Introducing The Curated Archives

The flip side to writing a blog for any decent amount of time is that, at some point, content gets buried. Sure, there’s a search page and a tag cloud and categories to dig through but in the end —especially for a photo oriented site— all of it tends to lack visual appeal: you’re looking at a bunch of titles or scrolling a long list of posts, chronologically. Time pushes everything down, regardless of value. The other issue is formatting: over the years I switched from Wordpress to Squarespace; then new templates with bigger images, a different signature. It adds up to a disjointed look as you move back into the archived work.

So for a while now I’d been trying to find a solution, a way of unifying past and present. Not to wallow in old stories but just to level the playing field and bring buried content forward, a window into more than simply the newest of the new. Allow things to remain visible. The result is now available and can be found under the Blog heading: I call it The Curated Archives. Think of it as another way of browsing the site.

The main page of The Curated Archives contains two grids giving access to a selection of reviews (going back to the original X100) but also to stories and essays shot with every X-Series camera I’ve used over the years — a maximum of 30 posts per model. Using cameras as the differentiating factor allowed me to keeps things manageable while including material that went all the way back to 2011, which is when the site format really started to take shape (yup, when I got my hands on that X100).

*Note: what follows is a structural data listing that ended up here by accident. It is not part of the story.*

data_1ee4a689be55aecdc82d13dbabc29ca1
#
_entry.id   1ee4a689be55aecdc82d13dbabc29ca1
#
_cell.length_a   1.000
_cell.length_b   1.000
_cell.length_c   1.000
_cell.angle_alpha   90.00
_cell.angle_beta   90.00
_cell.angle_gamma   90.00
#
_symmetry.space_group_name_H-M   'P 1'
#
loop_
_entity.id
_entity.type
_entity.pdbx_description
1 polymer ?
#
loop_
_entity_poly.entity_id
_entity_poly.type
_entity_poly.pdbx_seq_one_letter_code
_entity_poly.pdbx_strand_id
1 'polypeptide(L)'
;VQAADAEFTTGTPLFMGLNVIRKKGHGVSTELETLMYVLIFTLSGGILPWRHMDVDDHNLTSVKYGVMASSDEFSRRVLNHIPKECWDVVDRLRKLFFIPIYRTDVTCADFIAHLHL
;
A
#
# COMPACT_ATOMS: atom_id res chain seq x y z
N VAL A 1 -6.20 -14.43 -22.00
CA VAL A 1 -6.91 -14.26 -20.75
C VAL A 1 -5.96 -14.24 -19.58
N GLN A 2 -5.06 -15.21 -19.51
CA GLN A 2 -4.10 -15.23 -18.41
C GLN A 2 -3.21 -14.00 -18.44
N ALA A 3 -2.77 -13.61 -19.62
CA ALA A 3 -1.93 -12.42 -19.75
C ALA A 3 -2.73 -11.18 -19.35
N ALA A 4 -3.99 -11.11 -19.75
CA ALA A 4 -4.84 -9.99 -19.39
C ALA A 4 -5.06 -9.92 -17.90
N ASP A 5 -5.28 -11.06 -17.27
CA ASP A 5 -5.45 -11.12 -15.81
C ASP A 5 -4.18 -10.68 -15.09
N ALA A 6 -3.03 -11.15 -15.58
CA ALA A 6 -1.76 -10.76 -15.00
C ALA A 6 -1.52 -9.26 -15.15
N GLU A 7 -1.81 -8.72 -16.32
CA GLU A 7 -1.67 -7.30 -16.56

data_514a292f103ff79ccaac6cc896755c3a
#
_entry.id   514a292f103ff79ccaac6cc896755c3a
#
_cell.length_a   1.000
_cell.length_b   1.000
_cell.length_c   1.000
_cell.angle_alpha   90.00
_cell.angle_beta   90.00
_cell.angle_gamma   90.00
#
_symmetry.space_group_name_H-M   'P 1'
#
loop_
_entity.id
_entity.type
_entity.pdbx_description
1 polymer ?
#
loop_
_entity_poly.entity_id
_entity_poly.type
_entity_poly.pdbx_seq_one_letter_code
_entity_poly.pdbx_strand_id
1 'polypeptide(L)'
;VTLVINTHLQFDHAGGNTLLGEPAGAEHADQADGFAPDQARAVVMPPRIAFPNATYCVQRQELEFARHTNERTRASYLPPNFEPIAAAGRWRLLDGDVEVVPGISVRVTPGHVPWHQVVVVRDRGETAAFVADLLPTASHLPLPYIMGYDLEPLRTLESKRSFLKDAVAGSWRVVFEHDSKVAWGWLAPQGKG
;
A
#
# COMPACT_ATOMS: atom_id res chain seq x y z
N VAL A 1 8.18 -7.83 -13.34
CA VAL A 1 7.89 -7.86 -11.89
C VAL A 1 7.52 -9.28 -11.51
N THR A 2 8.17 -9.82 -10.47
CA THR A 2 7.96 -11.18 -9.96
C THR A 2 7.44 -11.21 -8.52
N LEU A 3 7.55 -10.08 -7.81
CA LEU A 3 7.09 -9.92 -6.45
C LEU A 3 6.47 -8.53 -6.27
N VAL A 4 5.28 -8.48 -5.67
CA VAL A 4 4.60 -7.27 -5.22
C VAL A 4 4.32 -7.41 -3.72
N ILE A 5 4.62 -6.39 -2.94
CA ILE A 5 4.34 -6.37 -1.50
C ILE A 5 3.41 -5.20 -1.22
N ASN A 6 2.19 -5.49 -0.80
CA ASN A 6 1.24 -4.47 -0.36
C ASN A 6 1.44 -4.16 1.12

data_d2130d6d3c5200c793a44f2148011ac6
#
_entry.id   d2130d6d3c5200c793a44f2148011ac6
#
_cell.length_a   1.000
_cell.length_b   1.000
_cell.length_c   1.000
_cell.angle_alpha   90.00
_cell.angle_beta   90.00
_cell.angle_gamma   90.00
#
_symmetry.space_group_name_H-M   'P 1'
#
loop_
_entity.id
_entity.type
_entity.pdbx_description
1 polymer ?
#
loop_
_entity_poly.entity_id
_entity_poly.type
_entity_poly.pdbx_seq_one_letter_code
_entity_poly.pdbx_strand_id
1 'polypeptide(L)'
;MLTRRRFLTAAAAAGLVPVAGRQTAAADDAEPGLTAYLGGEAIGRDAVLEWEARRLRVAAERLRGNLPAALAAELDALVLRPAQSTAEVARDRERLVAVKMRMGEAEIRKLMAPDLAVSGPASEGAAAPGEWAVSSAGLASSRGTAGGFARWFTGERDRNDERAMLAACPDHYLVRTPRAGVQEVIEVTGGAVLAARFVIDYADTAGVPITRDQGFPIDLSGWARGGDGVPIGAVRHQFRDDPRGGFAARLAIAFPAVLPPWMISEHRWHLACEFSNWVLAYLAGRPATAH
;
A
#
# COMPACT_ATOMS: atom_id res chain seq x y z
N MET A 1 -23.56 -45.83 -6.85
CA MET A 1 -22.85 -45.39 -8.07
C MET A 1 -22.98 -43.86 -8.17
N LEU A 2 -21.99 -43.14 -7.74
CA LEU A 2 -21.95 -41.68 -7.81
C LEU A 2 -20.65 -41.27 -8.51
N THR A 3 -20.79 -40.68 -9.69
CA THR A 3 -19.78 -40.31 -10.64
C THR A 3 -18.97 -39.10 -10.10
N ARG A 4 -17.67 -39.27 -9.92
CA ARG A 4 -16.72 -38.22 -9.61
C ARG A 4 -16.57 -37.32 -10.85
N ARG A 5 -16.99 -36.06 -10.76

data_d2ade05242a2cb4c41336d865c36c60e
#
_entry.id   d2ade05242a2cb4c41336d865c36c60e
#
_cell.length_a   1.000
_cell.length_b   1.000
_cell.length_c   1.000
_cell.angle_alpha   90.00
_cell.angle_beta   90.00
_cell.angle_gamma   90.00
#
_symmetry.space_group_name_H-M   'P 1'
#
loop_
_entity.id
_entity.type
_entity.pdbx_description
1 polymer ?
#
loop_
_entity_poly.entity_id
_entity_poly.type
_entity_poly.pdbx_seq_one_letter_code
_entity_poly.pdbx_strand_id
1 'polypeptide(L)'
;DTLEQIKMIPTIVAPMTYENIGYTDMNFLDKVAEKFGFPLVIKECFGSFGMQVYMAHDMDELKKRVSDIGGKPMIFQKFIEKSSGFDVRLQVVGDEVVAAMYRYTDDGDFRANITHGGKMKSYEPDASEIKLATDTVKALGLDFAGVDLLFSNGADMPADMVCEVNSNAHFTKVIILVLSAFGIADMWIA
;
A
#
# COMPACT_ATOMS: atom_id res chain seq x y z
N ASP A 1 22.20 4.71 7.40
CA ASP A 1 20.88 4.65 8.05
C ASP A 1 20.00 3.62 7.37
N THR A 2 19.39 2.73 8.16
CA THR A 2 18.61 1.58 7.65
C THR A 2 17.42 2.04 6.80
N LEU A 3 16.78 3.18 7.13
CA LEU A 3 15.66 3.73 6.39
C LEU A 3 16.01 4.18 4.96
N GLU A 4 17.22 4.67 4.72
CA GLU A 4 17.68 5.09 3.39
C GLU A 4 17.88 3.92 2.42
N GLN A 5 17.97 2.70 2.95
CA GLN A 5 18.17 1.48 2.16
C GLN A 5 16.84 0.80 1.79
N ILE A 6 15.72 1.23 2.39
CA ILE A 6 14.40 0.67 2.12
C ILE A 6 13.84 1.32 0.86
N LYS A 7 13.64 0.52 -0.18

I’m not just linking to existing posts: all images have been re-uploaded at the current resolution, larger and formatted just like they’d been shot yesterday. In some cases I re-processed the work in Lightroom but I did it as an exercise, staying true to the originals.

The selection is pretty extensive but I have, however, omitted two things:
1) Tutorials.
2) The Lutetia series.
Why? Well, in the case of the tutorials I feel they’re showing their age. A lot of these centre around Aperture and while most concepts are transferable to other software, they now seem woefully outdated. I constantly receive emails about this topic and have plans regarding processing articles, but I’m still brainstorming on the shape these will take. As for the Lutetia series: I just think 1EYE, ROAMING does a much better job of it; I spent a lot of time on that material and the original posts now feel like drafts—interesting but not worth revisiting all over again. Of course all of the above content is still available the same way it’s always been; those posts simply don’t appear as part of the selection.

It’s always interesting to go back and look at where we were before. It provides orientation, a sense of the path we’re on. In preparing these archives, I was surprised at times by things I’d forgotten, by certain experiments that could still prove useful in the future. I also couldn’t help but see how our kids have grown up through all of this… The biographical aspect of it is hard to deny.

I’ve set the archives up in a way that will allow me to easily manage content and I must say it feels pretty good:  like I now have an anchor, something to hold it all together instead of pushing stuff away as time passes and life moves on. I’m hoping you’ll see the value in this as well.

I leave you with a few weekend images, all shot with the X-T1 and XF 56mm f/1.2… Gotta let that X100T breathe a little ;)

Patrick La Roque

laROQUE, 311 Lorncliff, Otterburn Park, Canada